As speechmaking goes, the Democratic convention in Denver is about to scale new heights. Teddy Kennedy and Michelle Obama on Monday delivered what all observers qualify as poignant and inspirational addresses. Last night, Hillary Clinton clearly delivered a speech of presidential caliber. Not to be outdone, we can expect former President Bill Clinton to be at the top of his game. Clinton arguably the best speaker in American politics largely due to his conversational style and pedagogical skills will be delivering a speech that will make the case for Obama against McCain and present the arguments contrasting the economic policies of the Democrats and the Republicans. Senator Joe Biden, the presumptive vice-presidential nominee will complete the evening and in all likelihood will convince the delegates that he is indeed a solid choice.
Two nights and two Clintons, it will be a hard act to follow. We can expect former President Clinton to outline how more productive his economic policies were in his eight years in office than George W. Bush’s policies were since 2001. President Clinton will also make the case for America’s standing in the world, one where her allies looked up to the President for leadership and direction. Expect Clinton to show the benefits of multilateral diplomacy over the Bush doctrine. Finally, it will be an occasion for the former President to draw the parallel between his candidacy in 1992 and that of Barack Obama. Back then, Bill Clinton was the change candidate. Just like John F. Kennedy, his resume was certainly modest when compared to other potential contenders. Yet, Clinton then was able to appeal to idealism and present a new vision. His experience in economic matters and foreign affairs was nearly as limited as that of Obama, but once in office he had the intelligence and the capacity to grow and represent the most successful Democratic presidency since FDR. This would be an effective way to demonstrate that Obama is ready to lead to counter the Republican spin of the last month. It may not be enough but it will go a long way.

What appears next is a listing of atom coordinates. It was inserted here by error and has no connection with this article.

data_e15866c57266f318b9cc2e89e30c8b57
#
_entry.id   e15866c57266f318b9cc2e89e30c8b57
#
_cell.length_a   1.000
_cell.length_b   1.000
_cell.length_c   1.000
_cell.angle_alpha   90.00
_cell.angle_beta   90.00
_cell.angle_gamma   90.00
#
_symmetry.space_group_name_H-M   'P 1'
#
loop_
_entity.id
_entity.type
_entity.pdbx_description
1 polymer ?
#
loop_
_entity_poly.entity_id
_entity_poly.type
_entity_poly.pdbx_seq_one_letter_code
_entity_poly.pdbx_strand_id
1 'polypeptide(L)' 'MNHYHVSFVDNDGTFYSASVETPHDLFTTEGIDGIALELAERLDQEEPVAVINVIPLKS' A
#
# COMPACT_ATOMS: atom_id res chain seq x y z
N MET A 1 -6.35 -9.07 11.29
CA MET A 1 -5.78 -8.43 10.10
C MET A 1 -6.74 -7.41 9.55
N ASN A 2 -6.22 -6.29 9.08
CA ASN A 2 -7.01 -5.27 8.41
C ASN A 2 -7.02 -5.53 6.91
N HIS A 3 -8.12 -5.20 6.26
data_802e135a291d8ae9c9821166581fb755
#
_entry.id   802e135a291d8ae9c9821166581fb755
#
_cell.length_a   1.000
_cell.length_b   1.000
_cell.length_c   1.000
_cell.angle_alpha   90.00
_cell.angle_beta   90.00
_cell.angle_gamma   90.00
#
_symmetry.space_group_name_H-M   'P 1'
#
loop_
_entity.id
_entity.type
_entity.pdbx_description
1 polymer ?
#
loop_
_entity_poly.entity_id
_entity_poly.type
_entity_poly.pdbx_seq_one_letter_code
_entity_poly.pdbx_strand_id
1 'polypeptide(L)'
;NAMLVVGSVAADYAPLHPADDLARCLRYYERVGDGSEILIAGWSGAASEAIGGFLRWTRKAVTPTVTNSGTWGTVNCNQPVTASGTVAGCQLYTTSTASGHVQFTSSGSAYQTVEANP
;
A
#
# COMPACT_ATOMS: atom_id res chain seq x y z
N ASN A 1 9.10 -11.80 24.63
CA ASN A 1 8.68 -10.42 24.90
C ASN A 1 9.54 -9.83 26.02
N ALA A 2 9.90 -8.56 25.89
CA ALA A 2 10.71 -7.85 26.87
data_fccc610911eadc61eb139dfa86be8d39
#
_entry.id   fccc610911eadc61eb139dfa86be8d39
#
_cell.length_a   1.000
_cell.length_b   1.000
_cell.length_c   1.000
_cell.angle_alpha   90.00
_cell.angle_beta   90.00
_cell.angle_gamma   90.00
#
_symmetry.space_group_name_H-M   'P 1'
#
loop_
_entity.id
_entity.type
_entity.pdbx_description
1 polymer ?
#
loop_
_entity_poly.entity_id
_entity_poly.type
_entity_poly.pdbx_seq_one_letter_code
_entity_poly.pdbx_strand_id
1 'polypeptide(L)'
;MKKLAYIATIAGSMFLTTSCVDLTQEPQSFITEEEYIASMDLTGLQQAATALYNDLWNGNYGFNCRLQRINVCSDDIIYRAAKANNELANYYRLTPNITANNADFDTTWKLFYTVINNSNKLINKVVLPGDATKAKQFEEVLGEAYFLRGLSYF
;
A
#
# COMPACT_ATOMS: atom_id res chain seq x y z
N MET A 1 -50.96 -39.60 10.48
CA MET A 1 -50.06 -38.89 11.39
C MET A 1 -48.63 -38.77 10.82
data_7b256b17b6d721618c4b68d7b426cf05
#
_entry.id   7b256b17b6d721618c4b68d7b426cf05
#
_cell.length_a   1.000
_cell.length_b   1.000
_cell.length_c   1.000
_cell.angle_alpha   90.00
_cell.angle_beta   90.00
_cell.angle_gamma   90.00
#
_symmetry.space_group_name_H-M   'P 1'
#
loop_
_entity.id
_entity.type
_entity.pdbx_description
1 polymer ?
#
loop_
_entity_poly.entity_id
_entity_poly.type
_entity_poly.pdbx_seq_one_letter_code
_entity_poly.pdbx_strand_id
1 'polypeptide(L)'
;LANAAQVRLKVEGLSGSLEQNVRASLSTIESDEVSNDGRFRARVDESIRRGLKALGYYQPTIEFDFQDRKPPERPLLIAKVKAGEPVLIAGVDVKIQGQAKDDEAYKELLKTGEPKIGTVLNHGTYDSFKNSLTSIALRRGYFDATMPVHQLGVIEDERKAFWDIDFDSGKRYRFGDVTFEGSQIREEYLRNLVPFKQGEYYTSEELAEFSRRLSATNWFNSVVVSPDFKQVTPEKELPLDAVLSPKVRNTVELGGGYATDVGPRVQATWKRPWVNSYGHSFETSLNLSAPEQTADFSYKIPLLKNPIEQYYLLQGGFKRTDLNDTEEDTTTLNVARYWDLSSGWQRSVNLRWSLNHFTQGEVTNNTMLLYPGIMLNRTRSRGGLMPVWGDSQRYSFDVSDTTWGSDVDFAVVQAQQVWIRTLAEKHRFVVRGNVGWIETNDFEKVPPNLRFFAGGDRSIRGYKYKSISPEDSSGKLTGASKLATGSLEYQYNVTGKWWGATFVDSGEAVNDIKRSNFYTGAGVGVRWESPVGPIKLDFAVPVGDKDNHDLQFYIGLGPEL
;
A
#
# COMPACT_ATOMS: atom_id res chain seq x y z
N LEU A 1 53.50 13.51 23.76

Tomorrow Barack Obama will deliver his acceptance speech. We know he is capable of oratorical heights and speaking before 75000 people will probably give him an added incentive. Up to now, Barack Obama has never failed when it comes to delivering an inspirational speech. But inspiration will not be enough. This convention aimed at uniting the Democrats places an added responsibility on his shoulders. Unity is a two-way street, those who want it and those who give it. The Clintons most likely will have done their share at the end of the evening. Then, it will be up to Senator Obama to complete the process.
We can be certain he will say the right things about the Democratic Party and some of his predecessors. He will be generous and inclusive regarding Hillary and he will possibly be more cogent in drawing the distinctions between McCain and himself. He will most likely demonstrate as never before that he adheres to basic American values where justice, tolerance, and love of liberty are part of his DNA. He will speak of his family and will, in his own words, talk about his life story and that of his running mate Joe Biden. However, if he wants to complete this convention on the highest possible note of unity, he must not only acknowledge the importance of the Clintons to American life. He must above all celebrate their legacy.
Bill Clinton has been the most successful Democratic President since WWII and he led the most prosperous economic period in the history of America. When he left office there were surpluses and the debt was being reduced, America’s economic leadership in the world was beyond question, and respect for American ideals shared by its allies. That’s the legacy. It’s worth celebrating. It’s now up to Obama.